Wednesday, July 15, 2015

Evaluating websites using Google Forms

Keyboard and phone image

We can probably all agree that the internet is a great source of information on all topics. From travel destinations or cute kitten videos to breaking news or the latest scientific discovery, everything is at our fingertips. Content is continuously added, often without any form of review for accuracy or reliability, so it is imperative to teach our students how to evaluate Web sites to determine if the information is reliable and credible.

There are many sites that offer lessons to teach students how to evaluate websites. One of the best tools I found for this is a rubric developed by the Ron E. Lewis Library - based on the CRAAP Test created by Meriam Library at California State University-Chico. Unfortunately, although the acronym is catchy, I cringed at the thought of having my middle-schoolers go home and tell their parents that I had used that specific word. Middle-schoolers are not known for providing context, plus if I know them at all, by the time they got home the CRAAP acronym would probably have changed to something even worse. So I took it upon myself to modify the rubric into something more middle-school appropriate, creating the CITE-IT rubric instead.

Over the last school year, we worked with a paper version of the CITE-IT rubric, and I required that any time that students were referencing sources they had to attach the CITE-IT scores and rubrics for the Web sites they used. This worked quite well, except for the fact that I had to keep a big stack of CITE-IT rubrics on hand. Also, although most students were able to manage this, but a few of them would invariably come towards the end of a project and fill in a bunch of the rubrics, just so they could comply with the requirement.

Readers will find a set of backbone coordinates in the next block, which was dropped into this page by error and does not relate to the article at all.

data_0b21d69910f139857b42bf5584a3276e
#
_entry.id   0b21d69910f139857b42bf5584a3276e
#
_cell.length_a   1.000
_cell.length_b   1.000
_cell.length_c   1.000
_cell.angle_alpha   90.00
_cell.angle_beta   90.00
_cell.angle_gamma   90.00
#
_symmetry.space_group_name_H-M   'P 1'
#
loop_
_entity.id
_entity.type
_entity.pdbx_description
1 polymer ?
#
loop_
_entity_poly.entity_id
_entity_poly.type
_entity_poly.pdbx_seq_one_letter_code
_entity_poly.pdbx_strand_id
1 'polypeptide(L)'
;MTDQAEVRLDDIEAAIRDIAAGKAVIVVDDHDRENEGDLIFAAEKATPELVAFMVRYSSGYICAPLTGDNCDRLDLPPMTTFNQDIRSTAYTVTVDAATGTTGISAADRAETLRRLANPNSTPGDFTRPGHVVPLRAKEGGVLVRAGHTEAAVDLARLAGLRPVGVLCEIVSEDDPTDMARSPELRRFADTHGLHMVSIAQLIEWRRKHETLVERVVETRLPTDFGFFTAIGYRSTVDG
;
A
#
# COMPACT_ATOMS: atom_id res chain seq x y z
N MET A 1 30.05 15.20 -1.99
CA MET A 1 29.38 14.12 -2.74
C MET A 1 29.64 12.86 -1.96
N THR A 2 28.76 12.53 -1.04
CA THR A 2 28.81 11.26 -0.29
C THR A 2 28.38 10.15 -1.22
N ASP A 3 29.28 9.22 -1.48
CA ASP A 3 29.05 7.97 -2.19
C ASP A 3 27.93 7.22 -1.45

In a recent training, I learned about using Google forms to create rubrics, and thus be able to grade "on the fly". This means that basically you create a form with a field for student name and a series of multiple choice indicators for each of your criteria. In the end this gives you a spreadsheet where you have collected each student's score on the rubric, and which you can then sort any way you wish. As I mulled this idea as a great way to increase my productivity while grading presentations or essays, a spark of inspiration struck. "What about using that same idea and having students use it for the curation of websites with CITE-IT scores?"

So, this is what I came up with.

  • I created a Google form version of the rubric.
  • I modified the response sheet so that the last column on it would automatically add the correct columns. I also added a column that would advise the student on whether to use the site or not. This is based on the individual scores the student assigned - just like in the paper version.











The idea is that this will allow the students to have their own version of the CITE-IT form and response sheet, which they can then use as they are doing their research. By adding a text  field for comments, they will also be able to sort the sheet by project title (if that is what they add), share their evaluated sources with me and each other and perhaps, in my utopian dreams, even see trends in the URL addresses that come up as reliable most often.

If you would like to make a copy of the form for your students to use (or modify to suit your needs), it is as easy as navigating to this blank response spreadsheet, clicking on Make a Copy (make sure you are signed in to Google), and then click on View Form. This will maintain all formatting and formulas I used. Feel free to change anything that does not suit you, as this is now your own copy.

I hope you find this useful, and if you have an idea on how to make this better, please share.